Benjamin Netanyahu's probable election victory did not surprise members of the local Jewish community as much as it set them thinking about peace and tolerance."
NEWS
By James Ron and Alexander Cooley | July 9, 2000
RUSSIA HAS worked out leasing agreements with some of the former Soviet states that enables it to keep its military assets on their territory. Why couldn't it be possible between Israel and the Palestinians? The way it would work: Israel would recognize Palestinian sovereignty over all of what were the Israeli-occupied territories in the West Bank and Gaza. Then, Palestine would rent back specific areas to the Israeli military. This leasing arrangement should be extended to the hard-line Jewish settlements blocking a peace deal.
NEWS
By Doug Struck and Doug Struck,SUN FOREIGN STAFF | June 26, 1996
JERUSALEM -- Israeli Prime Minister Benjamin Netanyahu promised yesterday to resume negotiations with Arabs, but said talks with the Palestinians would depend on an end to terrorism.In doing so, he appeared to be holding the Palestinian authority, and its president, Yasser Arafat, responsible for terrorist acts by radical Islamic groups."It's either terrorism or peace, but you cannot have both," he said after meeting here with Secretary of State Warren Christopher.In Netanyahu's first news conference since his May 29 election, he repeated his pledge to pursue peace and continued his silence on how the negotiations will overcome his own opposition to the progress made by the previous Israeli government.
NEWS
By Rafael Alvarez and Rafael Alvarez,SUN STAFF | May 31, 1996
Benjamin Netanyahu's probable election victory did not surprise members of the local Jewish community as much as it set them thinking about peace and tolerance."
NEWS
By Mona Charen | June 9, 1994
WHEN Yasser Arafat clasped hands with Yitzhak Rabin on the White House lawn last September, the handshake was treated as a turning point, like the fall of the Berlin Wall. Peace was finally breaking out in the Middle East, said a thousand commentators.They were wrong. We are not witnessing a change of heart by the Arabs -- a willingness to share the land of Palestine with Jews -- but rather a change of heart on the part of Israelis.First, some terminology. This is not a "peace process"; this is a unilateral withdrawal by Israel.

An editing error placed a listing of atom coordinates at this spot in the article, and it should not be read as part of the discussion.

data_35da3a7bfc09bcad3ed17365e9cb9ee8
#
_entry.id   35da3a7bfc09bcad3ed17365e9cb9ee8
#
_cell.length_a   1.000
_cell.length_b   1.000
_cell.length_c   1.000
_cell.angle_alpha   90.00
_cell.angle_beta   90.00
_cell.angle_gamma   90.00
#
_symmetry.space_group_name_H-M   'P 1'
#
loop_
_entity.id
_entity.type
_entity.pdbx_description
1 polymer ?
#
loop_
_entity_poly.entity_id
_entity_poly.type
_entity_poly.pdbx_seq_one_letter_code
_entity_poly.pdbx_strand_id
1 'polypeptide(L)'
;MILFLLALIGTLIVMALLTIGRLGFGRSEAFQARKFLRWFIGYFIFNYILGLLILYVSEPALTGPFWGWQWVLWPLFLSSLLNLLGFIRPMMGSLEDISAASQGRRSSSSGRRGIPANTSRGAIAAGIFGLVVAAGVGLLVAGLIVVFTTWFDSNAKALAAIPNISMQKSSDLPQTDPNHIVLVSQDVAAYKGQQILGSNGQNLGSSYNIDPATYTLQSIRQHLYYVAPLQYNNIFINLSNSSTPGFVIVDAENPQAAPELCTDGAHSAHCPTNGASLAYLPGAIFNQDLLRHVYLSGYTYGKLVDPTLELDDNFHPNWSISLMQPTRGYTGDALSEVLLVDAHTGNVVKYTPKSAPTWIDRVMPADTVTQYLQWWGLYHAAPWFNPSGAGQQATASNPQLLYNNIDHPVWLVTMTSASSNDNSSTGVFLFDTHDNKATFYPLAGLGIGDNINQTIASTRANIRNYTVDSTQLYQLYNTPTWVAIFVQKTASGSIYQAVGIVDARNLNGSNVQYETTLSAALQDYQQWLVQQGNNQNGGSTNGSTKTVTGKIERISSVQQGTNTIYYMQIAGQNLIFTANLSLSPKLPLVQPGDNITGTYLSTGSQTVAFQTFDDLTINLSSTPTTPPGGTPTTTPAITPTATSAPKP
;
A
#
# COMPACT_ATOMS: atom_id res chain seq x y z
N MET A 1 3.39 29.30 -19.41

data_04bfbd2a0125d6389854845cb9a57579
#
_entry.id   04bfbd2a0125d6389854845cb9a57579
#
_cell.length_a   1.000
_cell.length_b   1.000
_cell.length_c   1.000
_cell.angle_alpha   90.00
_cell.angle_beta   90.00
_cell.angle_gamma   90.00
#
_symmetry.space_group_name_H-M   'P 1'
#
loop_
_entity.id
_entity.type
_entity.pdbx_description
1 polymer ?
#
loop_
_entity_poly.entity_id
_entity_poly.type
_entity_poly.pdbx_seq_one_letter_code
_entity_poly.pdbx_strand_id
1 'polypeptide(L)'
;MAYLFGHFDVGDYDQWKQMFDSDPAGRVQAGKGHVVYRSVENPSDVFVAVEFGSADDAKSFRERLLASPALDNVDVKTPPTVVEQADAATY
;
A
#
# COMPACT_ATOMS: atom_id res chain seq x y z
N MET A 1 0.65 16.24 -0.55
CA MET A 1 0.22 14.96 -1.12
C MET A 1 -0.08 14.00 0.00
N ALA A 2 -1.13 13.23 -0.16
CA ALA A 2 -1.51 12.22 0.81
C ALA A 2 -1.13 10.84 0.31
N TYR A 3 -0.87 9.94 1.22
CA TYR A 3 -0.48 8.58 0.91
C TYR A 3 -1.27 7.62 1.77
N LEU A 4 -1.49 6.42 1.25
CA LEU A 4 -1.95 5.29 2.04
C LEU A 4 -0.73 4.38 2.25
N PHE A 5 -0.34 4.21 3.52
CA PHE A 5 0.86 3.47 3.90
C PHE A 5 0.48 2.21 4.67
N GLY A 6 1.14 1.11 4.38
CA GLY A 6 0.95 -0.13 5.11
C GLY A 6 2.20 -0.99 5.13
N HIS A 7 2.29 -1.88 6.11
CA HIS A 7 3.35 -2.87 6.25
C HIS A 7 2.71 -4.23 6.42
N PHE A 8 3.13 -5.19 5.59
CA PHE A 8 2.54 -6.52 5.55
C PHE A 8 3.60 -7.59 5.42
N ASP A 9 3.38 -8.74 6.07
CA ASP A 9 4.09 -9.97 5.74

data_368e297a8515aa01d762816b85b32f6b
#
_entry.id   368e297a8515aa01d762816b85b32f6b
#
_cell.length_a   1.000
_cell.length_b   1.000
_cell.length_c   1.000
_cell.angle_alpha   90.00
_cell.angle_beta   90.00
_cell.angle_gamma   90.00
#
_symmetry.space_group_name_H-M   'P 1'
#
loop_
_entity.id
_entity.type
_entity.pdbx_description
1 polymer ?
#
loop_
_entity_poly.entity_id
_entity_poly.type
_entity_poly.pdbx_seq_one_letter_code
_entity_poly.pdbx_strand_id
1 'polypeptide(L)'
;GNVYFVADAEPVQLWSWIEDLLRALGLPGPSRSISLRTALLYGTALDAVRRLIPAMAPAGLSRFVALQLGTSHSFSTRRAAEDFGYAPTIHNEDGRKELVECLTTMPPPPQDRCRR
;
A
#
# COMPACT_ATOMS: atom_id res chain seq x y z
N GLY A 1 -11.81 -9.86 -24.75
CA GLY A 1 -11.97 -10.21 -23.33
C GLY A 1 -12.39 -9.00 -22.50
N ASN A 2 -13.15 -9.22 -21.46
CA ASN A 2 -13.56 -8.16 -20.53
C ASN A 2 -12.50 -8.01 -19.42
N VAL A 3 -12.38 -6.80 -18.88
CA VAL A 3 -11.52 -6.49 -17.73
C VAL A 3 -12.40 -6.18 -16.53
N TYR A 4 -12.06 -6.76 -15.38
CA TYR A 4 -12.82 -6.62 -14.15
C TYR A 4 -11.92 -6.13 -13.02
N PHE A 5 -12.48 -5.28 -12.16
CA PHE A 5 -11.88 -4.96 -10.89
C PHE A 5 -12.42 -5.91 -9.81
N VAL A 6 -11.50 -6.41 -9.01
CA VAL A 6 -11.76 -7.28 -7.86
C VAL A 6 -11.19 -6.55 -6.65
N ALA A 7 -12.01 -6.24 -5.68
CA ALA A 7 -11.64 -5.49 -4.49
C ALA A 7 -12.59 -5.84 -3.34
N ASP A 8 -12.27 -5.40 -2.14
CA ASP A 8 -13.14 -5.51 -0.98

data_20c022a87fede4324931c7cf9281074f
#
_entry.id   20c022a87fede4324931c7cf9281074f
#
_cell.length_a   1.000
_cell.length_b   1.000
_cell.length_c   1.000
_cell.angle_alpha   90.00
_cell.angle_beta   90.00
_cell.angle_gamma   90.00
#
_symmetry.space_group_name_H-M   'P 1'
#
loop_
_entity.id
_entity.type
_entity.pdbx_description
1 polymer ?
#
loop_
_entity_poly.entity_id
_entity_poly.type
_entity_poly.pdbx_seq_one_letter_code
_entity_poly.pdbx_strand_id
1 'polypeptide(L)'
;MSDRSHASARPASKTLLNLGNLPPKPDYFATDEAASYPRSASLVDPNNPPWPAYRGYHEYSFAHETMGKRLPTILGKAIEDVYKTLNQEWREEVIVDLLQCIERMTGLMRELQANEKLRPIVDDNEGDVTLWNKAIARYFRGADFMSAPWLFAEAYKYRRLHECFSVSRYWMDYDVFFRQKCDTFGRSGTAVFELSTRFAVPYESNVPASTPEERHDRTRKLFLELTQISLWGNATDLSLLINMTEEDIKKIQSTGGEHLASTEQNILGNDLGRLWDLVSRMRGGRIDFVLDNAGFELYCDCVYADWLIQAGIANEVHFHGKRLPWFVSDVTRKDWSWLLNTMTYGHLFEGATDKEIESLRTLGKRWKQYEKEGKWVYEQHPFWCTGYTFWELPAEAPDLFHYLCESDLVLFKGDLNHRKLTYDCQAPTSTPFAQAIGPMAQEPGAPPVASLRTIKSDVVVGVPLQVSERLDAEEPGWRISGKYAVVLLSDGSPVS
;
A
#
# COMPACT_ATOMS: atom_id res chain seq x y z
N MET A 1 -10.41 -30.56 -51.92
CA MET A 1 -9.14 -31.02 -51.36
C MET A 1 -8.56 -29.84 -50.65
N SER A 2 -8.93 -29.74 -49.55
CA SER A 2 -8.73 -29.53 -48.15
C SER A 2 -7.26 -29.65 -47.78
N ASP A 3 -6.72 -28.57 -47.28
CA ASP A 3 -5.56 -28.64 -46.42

NEWS
By New York Times News Service | November 21, 1993
UNITED NATIONS -- In a last-ditch effort to bring peace to the former Yugoslavia before the brutal Balkan winter sets in, European foreign ministers will propose a new, wide-ranging settlement that covers Croatia as well as Bosnia-Herzegovina, European officials said yesterday.The plan, to be presented to the warring parties when they meet in Luxembourg tomorrow, would require the Serbs to offer the Bosnian Muslims a little more land in addition to what the Serbs agreed to give up in exchange for peace last summer.
NEWS
September 15, 1993
Nothing illustrated Israel's breakout from isolation by the Arab world better than what happened the day after Israel and the PLO signed agreements to recognize each other. Prime Minister Yitzhak Rabin stopped off to see King Hassan of Morocco. Israel and Jordan signed an agenda for negotiations, which is the equivalent of the agreement on principles with the PLO.As a breakthrough, each of these is more apparent than real. Morocco tacitly accepted Israel for years. The king met foreign minister (former prime minister)
NEWS
September 15, 1993
Nothing illustrated Israel's breakout from isolation by the Arab world better than what happened the day after Israel and the PLO signed agreements to recognize each other. Prime Minister Yitzhak Rabin stopped off to see King Hassan of Morocco. Israel and Jordan signed an agenda for negotiations, which is the equivalent of the agreement on principles with the PLO.As a breakthrough, each of these is more apparent than real. Morocco tacitly accepted Israel for years. The king met foreign minister (former prime minister)
NEWS
By ROBERT SATLOFF | January 6, 2006
WASHINGTON -- In Israel yesterday, Ariel Sharon's allies and his adversaries were praying for his life. But even if the man who has fought or led Israel in every war since its independence does not survive this battle against a massive stroke, his five years as prime minister have already left a remarkable stamp on the history of his country. During that time, Mr. Sharon registered three main accomplishments. The first was to defeat the Palestinian uprising he inherited when he took over Israel's government in 2001.
NEWS
By Doug Struck and Doug Struck,Jerusalem Bureau | September 11, 1992
KATZRIN, Israeli-occupied Golan Heights -- For the first time since a Syrian shell blew off Ehud Margalith's left leg in 1973, he is contemplating retreat from the Golan Heights.He is no more happy about it now than he was then, when Israelis had to win back the plateau in close, bloody combat after the surprise attack by Syrians in what Israelis came to call the Yom Kippur War."We cannot give up the Golan," says Mr. Margalith, a soldier in1973 and now an accountant in Katzrin, the largest town on the Heights.
NEWS
By Los Angeles Times | September 4, 1992
JERUSALEM -- Prime Minister Yitzhak Rabin, rejecting past Israeli claims to the West Bank and other occupied Arab territories, is calling on his countrymen to abandon the concept of a "Greater Land of Israel" and to give up that land for peace with their Arab neighbors.In one of his strongest appeals for withdrawing from occupied Arab territory, Mr. Rabin told Israelis that they simply could not hope to control all of biblical Israel and that trying to do so would put the Jewish state at risk.